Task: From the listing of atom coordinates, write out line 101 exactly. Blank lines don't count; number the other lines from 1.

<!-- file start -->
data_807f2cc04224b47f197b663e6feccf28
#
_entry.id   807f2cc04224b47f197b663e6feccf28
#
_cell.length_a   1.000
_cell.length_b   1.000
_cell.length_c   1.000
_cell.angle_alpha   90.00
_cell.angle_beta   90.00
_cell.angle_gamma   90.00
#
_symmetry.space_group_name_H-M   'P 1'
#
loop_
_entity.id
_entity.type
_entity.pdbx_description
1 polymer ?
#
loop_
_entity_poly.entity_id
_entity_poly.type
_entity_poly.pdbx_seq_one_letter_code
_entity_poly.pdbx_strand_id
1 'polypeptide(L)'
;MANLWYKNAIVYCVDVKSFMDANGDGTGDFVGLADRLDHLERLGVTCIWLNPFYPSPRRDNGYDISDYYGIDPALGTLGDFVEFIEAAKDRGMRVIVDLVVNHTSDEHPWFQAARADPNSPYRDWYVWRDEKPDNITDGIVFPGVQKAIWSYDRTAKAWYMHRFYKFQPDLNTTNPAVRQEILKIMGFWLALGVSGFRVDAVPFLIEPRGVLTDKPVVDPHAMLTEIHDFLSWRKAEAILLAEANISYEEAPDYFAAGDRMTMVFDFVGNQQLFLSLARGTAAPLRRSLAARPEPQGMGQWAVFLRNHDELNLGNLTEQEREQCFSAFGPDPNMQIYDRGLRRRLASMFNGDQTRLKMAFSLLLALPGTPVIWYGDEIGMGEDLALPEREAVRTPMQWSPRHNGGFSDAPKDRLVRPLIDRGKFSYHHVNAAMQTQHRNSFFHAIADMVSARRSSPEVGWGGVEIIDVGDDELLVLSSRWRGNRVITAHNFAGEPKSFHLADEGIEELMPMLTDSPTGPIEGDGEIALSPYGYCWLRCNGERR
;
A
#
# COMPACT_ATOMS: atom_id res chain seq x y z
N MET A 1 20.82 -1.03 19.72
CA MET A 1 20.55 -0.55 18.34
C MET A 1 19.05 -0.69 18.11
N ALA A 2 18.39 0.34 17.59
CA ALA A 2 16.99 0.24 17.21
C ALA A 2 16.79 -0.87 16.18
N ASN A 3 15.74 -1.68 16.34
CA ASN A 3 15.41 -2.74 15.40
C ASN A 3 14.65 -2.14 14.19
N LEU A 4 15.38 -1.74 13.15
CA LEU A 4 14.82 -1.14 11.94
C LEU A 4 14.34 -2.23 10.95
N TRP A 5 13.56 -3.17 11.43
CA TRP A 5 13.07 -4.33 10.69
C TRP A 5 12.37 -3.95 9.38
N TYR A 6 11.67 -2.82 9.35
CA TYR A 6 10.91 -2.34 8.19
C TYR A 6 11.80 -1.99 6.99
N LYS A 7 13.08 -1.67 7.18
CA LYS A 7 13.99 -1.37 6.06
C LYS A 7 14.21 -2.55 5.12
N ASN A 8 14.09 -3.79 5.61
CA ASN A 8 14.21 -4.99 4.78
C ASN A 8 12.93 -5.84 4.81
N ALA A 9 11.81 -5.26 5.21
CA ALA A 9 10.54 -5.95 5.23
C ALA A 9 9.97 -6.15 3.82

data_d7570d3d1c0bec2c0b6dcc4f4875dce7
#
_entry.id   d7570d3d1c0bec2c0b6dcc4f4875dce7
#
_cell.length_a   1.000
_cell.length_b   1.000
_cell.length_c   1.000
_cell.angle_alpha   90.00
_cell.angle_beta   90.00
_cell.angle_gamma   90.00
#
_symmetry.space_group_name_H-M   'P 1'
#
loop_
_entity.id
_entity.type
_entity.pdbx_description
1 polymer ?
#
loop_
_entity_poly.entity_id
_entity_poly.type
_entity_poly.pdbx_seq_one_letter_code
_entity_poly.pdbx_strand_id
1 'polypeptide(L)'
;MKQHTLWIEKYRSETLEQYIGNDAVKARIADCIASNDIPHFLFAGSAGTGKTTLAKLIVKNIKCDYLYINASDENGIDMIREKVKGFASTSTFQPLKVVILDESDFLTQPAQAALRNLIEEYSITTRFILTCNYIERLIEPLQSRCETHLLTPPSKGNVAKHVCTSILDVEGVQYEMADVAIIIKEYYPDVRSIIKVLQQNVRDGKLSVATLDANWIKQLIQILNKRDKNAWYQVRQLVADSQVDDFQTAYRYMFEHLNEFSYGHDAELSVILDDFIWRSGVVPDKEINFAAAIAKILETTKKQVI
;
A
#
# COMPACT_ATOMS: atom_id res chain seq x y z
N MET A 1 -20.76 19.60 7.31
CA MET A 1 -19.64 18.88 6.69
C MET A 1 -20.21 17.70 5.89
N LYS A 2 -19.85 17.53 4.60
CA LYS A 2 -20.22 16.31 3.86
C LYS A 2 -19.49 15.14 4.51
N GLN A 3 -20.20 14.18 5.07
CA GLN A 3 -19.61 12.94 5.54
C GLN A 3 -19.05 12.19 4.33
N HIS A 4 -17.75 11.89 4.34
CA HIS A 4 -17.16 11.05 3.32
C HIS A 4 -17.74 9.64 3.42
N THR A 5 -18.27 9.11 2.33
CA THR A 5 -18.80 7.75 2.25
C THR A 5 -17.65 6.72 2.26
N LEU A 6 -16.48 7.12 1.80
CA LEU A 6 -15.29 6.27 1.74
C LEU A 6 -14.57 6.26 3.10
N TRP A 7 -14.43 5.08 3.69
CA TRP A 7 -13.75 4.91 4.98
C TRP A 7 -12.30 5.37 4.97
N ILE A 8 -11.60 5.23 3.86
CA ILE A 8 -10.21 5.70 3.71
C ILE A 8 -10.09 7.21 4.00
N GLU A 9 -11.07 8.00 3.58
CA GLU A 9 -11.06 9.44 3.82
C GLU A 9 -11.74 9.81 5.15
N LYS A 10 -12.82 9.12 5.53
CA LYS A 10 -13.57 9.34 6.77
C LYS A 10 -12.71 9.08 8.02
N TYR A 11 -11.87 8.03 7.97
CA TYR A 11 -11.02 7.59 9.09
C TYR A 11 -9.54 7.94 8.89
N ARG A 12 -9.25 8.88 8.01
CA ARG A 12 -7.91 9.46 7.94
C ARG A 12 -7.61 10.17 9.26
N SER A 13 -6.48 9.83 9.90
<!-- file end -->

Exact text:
CA THR A 5 -18.80 7.75 2.25